Why include pallet-contracts on a parachain?

There are a couple use cases for including smart contract functionality on a parachain. We distinguish three big ones.

Use Case 1: Smart Contracts as "first-class citizens"

The most obvious use case is a parachain which provides smart contracts as a “first-class citizen”, meaning smart contracts are the central value proposition of the chain.

Those chains typically take the off-the-shelf pallet-contracts and create some additional innovation on top of it. Examples of this are:

  • Astar: a parachain team that has built a layer on top of pallet-contracts so that contract developers can earn a passive income whenever their contracts are being used.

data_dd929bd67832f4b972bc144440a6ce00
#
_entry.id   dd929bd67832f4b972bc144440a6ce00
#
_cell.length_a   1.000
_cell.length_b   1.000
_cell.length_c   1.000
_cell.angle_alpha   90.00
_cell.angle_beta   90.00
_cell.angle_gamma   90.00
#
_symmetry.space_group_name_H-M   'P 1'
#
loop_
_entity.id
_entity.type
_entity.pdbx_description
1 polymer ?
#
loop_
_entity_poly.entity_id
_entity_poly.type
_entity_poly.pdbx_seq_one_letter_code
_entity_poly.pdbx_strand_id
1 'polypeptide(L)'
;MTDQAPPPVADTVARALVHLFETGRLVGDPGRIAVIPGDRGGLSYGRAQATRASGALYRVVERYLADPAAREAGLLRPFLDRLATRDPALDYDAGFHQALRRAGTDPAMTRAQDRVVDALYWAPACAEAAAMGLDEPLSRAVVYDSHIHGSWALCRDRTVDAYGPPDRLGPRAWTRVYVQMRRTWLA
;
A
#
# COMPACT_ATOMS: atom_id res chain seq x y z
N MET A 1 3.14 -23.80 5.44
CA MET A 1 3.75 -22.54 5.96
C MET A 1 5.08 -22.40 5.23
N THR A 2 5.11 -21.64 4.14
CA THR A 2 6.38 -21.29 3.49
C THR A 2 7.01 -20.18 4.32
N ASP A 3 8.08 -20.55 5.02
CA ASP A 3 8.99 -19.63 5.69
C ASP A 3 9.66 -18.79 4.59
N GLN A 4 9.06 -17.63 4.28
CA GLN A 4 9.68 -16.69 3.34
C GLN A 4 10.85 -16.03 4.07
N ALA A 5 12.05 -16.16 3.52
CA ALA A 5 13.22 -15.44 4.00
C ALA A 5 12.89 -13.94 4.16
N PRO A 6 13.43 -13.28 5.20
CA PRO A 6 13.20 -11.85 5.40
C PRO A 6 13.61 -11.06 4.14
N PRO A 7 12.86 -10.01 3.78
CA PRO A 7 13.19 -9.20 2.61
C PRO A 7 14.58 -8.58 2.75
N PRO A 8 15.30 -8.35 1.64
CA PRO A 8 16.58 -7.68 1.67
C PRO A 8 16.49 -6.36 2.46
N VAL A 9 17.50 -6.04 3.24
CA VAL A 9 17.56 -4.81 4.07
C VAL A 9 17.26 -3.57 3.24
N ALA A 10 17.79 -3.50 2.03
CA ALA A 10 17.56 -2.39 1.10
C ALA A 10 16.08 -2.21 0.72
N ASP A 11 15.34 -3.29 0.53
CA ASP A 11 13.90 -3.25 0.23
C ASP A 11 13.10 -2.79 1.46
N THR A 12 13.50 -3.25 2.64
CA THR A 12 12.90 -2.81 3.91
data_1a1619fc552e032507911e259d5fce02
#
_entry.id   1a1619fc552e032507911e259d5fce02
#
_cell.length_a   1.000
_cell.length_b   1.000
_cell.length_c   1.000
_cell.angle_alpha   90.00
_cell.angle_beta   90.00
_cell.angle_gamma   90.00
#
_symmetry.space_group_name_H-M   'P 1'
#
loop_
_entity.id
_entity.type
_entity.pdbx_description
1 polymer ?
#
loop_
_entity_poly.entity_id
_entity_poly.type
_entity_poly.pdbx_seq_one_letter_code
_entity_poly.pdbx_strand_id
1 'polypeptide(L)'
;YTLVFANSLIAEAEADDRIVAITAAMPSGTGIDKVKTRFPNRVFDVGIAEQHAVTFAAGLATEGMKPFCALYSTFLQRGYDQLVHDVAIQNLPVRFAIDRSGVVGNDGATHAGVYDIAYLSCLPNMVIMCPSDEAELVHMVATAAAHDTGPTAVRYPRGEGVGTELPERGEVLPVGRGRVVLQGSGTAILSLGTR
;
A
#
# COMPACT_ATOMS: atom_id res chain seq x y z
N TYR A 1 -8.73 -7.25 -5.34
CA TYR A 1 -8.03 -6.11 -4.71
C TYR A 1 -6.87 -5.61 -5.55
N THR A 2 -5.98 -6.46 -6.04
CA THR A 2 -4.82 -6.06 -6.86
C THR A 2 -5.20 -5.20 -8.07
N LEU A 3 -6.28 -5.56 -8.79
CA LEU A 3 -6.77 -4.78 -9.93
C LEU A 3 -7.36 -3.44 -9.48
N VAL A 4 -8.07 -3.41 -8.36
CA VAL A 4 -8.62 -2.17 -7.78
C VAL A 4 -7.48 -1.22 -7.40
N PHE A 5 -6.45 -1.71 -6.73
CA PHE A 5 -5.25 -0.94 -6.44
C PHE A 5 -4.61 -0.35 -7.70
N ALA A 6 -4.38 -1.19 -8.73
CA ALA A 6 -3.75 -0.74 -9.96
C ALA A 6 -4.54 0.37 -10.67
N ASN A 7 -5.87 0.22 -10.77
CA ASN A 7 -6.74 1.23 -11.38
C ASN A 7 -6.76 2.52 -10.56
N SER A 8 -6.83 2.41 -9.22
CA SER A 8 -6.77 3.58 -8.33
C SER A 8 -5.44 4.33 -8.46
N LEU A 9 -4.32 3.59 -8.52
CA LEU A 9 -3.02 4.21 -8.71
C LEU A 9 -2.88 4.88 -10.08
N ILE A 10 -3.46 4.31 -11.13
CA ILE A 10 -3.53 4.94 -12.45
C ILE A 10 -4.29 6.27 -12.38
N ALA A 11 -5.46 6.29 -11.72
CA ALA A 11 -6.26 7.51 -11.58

• Phala: a parachain team that utilizes pallet-contracts in a trusted execution environment, enabling confidential smart contract execution and interoperability.
  • Aleph Zero: uses the pallet-contracts in a zero-knowledge context.
  • t3rn: uses pallet-contracts as a building block to enable multi-chain execution for smart contracts.

Use Case 2: Smart Contracts as "second-class citizens"

There is another not so obvious use case for pallet-contracts: smart contracts as “second-class citizens” on an existing chain. By this we mean that the central value proposition of the chain has nothing to do with smart contracts, but it still includes them as an add-on.